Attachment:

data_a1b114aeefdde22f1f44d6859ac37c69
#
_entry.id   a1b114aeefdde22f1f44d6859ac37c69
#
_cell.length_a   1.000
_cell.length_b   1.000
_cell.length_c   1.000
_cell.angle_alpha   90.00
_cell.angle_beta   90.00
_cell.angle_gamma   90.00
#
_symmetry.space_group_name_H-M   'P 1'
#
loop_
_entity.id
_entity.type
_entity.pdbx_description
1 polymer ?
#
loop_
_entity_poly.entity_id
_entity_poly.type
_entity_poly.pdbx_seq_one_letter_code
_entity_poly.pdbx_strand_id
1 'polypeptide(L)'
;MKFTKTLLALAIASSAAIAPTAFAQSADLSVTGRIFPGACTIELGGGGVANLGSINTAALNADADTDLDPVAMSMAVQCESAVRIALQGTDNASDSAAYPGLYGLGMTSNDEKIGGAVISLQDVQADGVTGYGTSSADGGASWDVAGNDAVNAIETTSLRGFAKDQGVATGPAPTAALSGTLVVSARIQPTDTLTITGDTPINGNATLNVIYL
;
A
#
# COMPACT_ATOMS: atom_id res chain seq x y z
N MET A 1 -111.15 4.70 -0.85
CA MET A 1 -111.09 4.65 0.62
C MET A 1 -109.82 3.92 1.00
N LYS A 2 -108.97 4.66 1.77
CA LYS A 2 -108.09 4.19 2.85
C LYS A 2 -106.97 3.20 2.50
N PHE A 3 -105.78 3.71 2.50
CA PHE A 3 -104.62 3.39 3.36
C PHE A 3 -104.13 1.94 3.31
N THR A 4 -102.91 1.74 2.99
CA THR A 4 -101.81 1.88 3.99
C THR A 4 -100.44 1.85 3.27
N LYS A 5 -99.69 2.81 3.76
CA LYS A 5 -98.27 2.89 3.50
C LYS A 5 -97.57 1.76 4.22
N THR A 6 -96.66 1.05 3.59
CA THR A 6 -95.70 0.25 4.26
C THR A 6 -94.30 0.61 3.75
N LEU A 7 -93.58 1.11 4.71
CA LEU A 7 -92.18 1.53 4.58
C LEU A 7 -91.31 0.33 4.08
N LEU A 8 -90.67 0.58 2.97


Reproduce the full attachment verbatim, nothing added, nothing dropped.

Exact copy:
data_a1b114aeefdde22f1f44d6859ac37c69
#
_entry.id   a1b114aeefdde22f1f44d6859ac37c69
#
_cell.length_a   1.000
_cell.length_b   1.000
_cell.length_c   1.000
_cell.angle_alpha   90.00
_cell.angle_beta   90.00
_cell.angle_gamma   90.00
#
_symmetry.space_group_name_H-M   'P 1'
#
loop_
_entity.id
_entity.type
_entity.pdbx_description
1 polymer ?
#
loop_
_entity_poly.entity_id
_entity_poly.type
_entity_poly.pdbx_seq_one_letter_code
_entity_poly.pdbx_strand_id
1 'polypeptide(L)'
;MKFTKTLLALAIASSAAIAPTAFAQSADLSVTGRIFPGACTIELGGGGVANLGSINTAALNADADTDLDPVAMSMAVQCESAVRIALQGTDNASDSAAYPGLYGLGMTSNDEKIGGAVISLQDVQADGVTGYGTSSADGGASWDVAGNDAVNAIETTSLRGFAKDQGVATGPAPTAALSGTLVVSARIQPTDTLTITGDTPINGNATLNVIYL
;
A
#
# COMPACT_ATOMS: atom_id res chain seq x y z
N MET A 1 -111.15 4.70 -0.85
CA MET A 1 -111.09 4.65 0.62
C MET A 1 -109.82 3.92 1.00
N LYS A 2 -108.97 4.66 1.77
CA LYS A 2 -108.09 4.19 2.85
C LYS A 2 -106.97 3.20 2.50
N PHE A 3 -105.78 3.71 2.50
CA PHE A 3 -104.62 3.39 3.36
C PHE A 3 -104.13 1.94 3.31
N THR A 4 -102.91 1.74 2.99
CA THR A 4 -101.81 1.88 3.99
C THR A 4 -100.44 1.85 3.27
N LYS A 5 -99.69 2.81 3.76
CA LYS A 5 -98.27 2.89 3.50
C LYS A 5 -97.57 1.76 4.22
N THR A 6 -96.66 1.05 3.59
CA THR A 6 -95.70 0.25 4.26
C THR A 6 -94.30 0.61 3.75
N LEU A 7 -93.58 1.11 4.71
CA LEU A 7 -92.18 1.53 4.58
C LEU A 7 -91.31 0.33 4.08
N LEU A 8 -90.67 0.58 2.97